Despite becoming an artist in the late 1800s when opportunities for women were limited, German artist Käthe Kollwitz’s achievements are incredible. Today, she’s recognized as a strong voice at the intersection of art and activism. You can follow Kollwitz’s journey as an ambitious artist in the third and final rotation of her prints, drawings and sculptures, on view now in the AGO exhibition Becoming Käthe Kollwitz.
Kollwitz’s talent as an artist became apparent in her childhood. She viewed drawing as an essential part of the creative process and created some of her most personal works of art in graphite, charcoal and pen and ink. Over her five-decade-long career, her work brought her great success, although there were many obstacles in her path.
As a woman artist in Berlin in the late 1800s, Kollwitz frequently experienced gender discrimination. When she decided to study art, women were denied admittance to the “men’s only” Berlin Academy of Art – but that didn’t stop her. She eventually became the first woman to be accepted as a teacher at the same school. Some of the rare prints and drawings seen in this exhibition were created during her time as a student.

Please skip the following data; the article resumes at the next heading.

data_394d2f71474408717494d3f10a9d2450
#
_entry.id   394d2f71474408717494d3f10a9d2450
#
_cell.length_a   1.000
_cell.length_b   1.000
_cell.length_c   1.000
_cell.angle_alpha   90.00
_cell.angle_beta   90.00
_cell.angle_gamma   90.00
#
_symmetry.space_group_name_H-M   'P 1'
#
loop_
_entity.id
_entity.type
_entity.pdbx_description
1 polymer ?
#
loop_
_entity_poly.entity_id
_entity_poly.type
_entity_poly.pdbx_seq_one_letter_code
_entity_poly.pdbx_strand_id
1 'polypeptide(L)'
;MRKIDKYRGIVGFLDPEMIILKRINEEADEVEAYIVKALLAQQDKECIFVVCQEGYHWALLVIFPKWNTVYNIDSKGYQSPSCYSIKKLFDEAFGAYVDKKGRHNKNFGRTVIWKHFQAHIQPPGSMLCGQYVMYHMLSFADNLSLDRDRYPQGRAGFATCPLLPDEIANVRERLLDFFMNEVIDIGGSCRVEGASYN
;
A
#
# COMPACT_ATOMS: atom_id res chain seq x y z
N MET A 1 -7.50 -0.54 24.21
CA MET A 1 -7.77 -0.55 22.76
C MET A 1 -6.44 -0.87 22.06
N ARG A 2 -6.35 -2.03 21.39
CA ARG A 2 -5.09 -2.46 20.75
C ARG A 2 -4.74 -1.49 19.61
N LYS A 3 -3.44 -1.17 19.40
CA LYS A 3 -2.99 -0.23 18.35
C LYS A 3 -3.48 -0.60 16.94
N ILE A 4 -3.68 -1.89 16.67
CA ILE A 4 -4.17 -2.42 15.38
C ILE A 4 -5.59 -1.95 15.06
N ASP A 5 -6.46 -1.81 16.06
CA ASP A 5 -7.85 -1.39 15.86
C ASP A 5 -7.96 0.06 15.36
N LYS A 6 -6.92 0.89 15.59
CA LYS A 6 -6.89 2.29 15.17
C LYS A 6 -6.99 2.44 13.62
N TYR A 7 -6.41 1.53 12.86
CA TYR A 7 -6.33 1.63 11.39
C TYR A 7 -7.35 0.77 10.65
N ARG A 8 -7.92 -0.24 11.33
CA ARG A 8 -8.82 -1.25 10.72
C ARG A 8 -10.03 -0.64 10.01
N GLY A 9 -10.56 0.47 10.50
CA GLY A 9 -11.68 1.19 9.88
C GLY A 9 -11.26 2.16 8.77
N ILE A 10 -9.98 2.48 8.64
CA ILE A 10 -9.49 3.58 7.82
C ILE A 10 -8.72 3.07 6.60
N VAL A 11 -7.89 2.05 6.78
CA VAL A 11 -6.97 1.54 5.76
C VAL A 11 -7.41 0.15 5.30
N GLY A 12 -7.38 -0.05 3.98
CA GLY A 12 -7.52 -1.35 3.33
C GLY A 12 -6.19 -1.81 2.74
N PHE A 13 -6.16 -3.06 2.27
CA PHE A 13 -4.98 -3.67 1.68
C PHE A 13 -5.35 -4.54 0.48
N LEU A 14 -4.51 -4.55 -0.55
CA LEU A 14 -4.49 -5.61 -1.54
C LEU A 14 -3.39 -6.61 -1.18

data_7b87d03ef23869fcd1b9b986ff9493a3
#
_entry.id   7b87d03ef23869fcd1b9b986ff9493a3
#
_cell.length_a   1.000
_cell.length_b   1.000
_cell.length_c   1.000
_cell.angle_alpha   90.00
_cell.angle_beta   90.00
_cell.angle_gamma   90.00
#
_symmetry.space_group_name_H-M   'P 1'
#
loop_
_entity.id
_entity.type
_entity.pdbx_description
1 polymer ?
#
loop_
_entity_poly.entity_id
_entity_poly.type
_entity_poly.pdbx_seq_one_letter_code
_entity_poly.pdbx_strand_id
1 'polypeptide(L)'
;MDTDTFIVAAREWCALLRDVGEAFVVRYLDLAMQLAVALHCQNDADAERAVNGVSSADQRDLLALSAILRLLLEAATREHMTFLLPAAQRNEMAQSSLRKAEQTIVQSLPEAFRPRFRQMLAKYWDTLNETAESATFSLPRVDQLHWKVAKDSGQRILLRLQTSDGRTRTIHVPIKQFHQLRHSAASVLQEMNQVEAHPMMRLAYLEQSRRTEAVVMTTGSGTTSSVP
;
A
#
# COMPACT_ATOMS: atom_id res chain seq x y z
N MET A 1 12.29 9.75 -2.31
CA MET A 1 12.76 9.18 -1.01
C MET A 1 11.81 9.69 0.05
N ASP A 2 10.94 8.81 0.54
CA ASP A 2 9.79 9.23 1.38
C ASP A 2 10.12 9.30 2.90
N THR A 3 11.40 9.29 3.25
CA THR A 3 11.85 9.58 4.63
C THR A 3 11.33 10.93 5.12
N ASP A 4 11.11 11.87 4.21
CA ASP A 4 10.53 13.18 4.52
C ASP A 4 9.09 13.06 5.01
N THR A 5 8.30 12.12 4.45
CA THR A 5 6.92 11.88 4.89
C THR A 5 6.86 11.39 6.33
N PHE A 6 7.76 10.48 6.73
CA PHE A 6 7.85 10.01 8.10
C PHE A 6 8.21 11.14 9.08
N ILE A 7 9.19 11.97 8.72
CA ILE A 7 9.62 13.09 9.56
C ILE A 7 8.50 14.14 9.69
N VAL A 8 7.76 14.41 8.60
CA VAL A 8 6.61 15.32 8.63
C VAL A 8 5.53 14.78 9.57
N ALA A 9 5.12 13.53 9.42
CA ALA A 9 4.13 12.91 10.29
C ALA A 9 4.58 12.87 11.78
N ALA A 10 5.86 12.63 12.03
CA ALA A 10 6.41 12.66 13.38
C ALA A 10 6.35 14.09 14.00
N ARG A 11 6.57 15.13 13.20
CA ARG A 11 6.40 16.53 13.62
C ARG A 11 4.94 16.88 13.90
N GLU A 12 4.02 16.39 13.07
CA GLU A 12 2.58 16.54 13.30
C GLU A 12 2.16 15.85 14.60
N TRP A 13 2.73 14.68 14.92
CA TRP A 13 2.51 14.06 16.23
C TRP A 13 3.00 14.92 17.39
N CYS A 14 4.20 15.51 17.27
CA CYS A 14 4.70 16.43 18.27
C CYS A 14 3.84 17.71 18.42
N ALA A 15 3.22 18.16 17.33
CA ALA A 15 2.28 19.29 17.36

Throughout her life, Kollwitz’s work reflected the experiences of oppressed women and the working class. She drew from historical narratives, modern fiction, her own experiences, and the lives of the women around her. She spoke out about women’s rights and pushed for better living conditions for Berlin’s impoverished people. “I accept that my art has a purpose. I want to have an impact in these times when people are so desperate and in need of help,” she wrote.
A highlight of the exhibition is A Weaver’s Revolt, Kollwitz’s first major print series. The six-print series combines the social commentary and bold stylistic approach to printmaking Kollwitz is known for. A Weaver’s Revolt illustrates the worker uprisings against corrupt landlords in Silesia Prussia in 1844 and focuses on the experiences of the women involved. The works were well received when they were shown at the Great Exhibition of Berlin Art in 1898. Jurors nominated Kollwitz for a gold medal, but Kaiser Wilhelm II forbade the award because she was a woman. This controversy brought Kollwitz early fame and notoriety.
The AGO is home to one of the largest collections of Kollwitz’s work outside of Germany, thanks to a generous gift of over 170 works in 2015 by Dr. Brian McCrindle.
Becoming Käthe Kollwitz is the third and final rotation of works. See them on Level 1 in the Linda & Bob Krembil Pathway (Gallery 124), the Walter Trier Gallery (Gallery 139), the Nicholas Fodor Gallery (Gallery 140), and Gallery 141. This exhibition is included with General Admission.
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